Outside Gaza City, where I have now been a few times, one can see very easily and clearly what the problem is. Two days ago I visited families still living in tents because their homes were destroyed almost a year ago. One family, with several small children, was finding it very hard to feed their youngest child of only a few months. They told me she is under-weight– a fact that was quite visible to me. They could not get enough milk to feed her. When I hear stories like this as I am video taping, knowing that in just a few weeks I can go back to the comfort and relative ease of my life far away, it fills me with a very dark feeling. What on Earth can I say? Certain things come to mind– “I’ll do everything that I can”– but, somehow it just isn’t enough. They don’t want or need words. We wound up telling them that we would contact ANERA, which is an organization that helps refugees with various issues, and if they can’t help we will ask them who can. We’re following up today.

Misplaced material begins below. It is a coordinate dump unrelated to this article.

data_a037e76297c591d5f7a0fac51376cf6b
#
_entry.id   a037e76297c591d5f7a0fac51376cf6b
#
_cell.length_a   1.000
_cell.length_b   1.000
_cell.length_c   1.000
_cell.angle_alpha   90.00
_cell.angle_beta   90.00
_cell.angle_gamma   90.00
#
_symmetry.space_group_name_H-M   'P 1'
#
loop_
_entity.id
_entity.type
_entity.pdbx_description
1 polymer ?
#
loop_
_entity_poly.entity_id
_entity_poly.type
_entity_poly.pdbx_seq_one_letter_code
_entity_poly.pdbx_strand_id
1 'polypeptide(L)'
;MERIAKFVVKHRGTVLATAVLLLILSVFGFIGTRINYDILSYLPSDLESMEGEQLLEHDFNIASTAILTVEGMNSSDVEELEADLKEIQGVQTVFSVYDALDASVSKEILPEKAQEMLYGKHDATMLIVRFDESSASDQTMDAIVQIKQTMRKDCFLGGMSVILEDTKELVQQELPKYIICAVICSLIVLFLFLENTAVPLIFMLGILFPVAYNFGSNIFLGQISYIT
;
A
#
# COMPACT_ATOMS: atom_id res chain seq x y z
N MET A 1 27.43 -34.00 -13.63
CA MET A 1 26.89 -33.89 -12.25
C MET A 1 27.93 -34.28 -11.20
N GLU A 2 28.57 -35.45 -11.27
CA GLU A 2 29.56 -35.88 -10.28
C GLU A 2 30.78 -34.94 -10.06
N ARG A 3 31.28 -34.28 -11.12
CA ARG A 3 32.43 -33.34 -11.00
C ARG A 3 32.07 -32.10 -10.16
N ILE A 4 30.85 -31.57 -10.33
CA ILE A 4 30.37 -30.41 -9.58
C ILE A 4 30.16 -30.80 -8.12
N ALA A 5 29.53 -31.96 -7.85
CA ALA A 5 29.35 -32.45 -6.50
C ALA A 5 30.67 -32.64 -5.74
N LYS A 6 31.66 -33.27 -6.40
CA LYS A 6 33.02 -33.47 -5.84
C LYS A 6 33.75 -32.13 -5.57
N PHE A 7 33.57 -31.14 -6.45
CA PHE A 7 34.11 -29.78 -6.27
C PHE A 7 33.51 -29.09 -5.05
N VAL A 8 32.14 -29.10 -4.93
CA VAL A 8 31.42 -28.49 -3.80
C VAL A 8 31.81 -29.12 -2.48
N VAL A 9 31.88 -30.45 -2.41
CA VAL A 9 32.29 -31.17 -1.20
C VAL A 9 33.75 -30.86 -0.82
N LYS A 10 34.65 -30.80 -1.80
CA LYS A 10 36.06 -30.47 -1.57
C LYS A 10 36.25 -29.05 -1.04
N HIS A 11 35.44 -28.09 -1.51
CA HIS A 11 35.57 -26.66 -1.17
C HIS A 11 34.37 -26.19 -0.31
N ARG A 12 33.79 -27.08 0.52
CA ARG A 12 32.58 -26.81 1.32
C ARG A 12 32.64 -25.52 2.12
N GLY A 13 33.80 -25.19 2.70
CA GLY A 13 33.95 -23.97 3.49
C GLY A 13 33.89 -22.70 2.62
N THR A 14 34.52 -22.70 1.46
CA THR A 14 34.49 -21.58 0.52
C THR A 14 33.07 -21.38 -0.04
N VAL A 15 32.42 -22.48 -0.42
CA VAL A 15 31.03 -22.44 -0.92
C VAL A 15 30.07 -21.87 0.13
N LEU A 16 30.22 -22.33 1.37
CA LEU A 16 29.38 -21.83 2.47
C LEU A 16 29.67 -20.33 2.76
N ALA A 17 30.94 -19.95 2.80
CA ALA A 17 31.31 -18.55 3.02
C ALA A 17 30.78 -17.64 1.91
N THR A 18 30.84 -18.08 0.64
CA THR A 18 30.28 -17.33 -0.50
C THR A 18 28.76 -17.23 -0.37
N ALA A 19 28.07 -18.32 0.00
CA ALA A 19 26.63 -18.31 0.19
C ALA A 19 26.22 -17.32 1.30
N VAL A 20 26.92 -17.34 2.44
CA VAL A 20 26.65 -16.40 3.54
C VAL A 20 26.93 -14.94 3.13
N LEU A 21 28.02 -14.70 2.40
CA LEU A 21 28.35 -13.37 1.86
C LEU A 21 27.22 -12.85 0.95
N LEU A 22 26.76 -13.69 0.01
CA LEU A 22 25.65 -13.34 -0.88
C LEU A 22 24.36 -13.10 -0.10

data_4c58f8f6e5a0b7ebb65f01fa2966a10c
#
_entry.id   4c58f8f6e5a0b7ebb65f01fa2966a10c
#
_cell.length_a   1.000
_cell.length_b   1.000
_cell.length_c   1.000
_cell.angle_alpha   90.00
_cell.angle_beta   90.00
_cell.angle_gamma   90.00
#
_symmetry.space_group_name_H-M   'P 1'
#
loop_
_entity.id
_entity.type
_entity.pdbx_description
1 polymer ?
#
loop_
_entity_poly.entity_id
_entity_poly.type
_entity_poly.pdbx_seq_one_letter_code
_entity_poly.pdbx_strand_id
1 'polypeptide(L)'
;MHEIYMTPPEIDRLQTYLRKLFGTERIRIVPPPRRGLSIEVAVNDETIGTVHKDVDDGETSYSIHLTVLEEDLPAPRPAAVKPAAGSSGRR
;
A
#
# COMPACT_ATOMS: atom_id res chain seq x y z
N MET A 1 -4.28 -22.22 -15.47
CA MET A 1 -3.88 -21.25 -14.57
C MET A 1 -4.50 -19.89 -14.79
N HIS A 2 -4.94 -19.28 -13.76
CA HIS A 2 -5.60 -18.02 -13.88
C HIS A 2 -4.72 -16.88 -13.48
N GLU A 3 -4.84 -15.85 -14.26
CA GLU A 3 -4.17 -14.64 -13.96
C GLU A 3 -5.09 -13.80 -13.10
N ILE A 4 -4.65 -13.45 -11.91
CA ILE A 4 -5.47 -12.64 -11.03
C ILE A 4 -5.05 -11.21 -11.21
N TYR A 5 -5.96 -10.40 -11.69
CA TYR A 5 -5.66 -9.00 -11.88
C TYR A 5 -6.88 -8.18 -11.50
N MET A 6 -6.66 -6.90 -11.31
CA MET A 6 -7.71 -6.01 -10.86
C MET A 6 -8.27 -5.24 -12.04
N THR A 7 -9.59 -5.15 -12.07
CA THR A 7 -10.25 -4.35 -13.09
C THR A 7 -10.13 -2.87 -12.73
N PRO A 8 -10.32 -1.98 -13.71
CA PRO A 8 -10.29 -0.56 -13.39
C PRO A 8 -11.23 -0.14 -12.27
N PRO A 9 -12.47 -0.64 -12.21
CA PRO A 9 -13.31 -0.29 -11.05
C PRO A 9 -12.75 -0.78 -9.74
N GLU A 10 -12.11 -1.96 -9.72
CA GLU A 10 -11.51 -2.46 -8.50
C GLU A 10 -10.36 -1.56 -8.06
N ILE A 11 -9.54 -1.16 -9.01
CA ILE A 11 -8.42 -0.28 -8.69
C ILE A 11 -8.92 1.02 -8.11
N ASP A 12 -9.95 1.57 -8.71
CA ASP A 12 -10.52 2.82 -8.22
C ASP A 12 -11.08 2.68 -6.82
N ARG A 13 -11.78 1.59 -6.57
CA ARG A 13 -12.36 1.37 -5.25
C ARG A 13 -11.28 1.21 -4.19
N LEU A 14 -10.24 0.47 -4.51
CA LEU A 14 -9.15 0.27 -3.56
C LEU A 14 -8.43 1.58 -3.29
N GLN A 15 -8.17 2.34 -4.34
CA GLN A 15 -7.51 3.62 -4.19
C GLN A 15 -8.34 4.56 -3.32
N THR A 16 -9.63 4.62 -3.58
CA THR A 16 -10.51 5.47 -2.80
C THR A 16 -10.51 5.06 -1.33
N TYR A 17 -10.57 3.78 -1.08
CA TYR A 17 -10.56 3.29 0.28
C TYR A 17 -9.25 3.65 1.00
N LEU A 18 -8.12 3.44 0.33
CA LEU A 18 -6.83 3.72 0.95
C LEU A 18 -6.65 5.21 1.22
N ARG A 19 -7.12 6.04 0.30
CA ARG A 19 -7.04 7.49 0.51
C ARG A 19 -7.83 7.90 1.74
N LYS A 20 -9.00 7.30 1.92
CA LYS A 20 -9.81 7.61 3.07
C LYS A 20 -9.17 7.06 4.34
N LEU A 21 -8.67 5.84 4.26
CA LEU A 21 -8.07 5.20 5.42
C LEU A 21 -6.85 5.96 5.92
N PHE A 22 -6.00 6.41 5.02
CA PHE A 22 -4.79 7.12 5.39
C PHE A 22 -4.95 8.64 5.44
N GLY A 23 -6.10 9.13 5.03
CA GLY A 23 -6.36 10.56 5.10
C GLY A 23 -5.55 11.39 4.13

In refugee camps around the Gaza Strip there are many stories like this. Homes destroyed, and no ability to rebuild because the siege keeps rebuilding materials out of the country. Bad water because in some places water treatment plants were damaged or destroyed. The potential for a huge humaintarian catastrophe here is great, if the siege is not lifted soon. H1N1 in a place like this is truly something to be afraid of– Gaza is one of the most densely populated areas in the world, conditions are bad and not getting better, and the population is very young, so a large % of the population is in the vulnerable age range. Apparently there are vaccines in Gaza now, but by all accounts that I’ve heard so far, not enough. It is unclear to me why there is not enough. I’ll continue to look into it and write about this again.
There are so many issues that I plan to interview people about while I’m here, including the water issue, the challenges faced by farmers (water issues again, and now fertilizer and equipment shortages due to the siege), fishermen (Israel is limiting their range off the coast that is accessible to them), issues mentioned before like unemployment and inability to rebuild.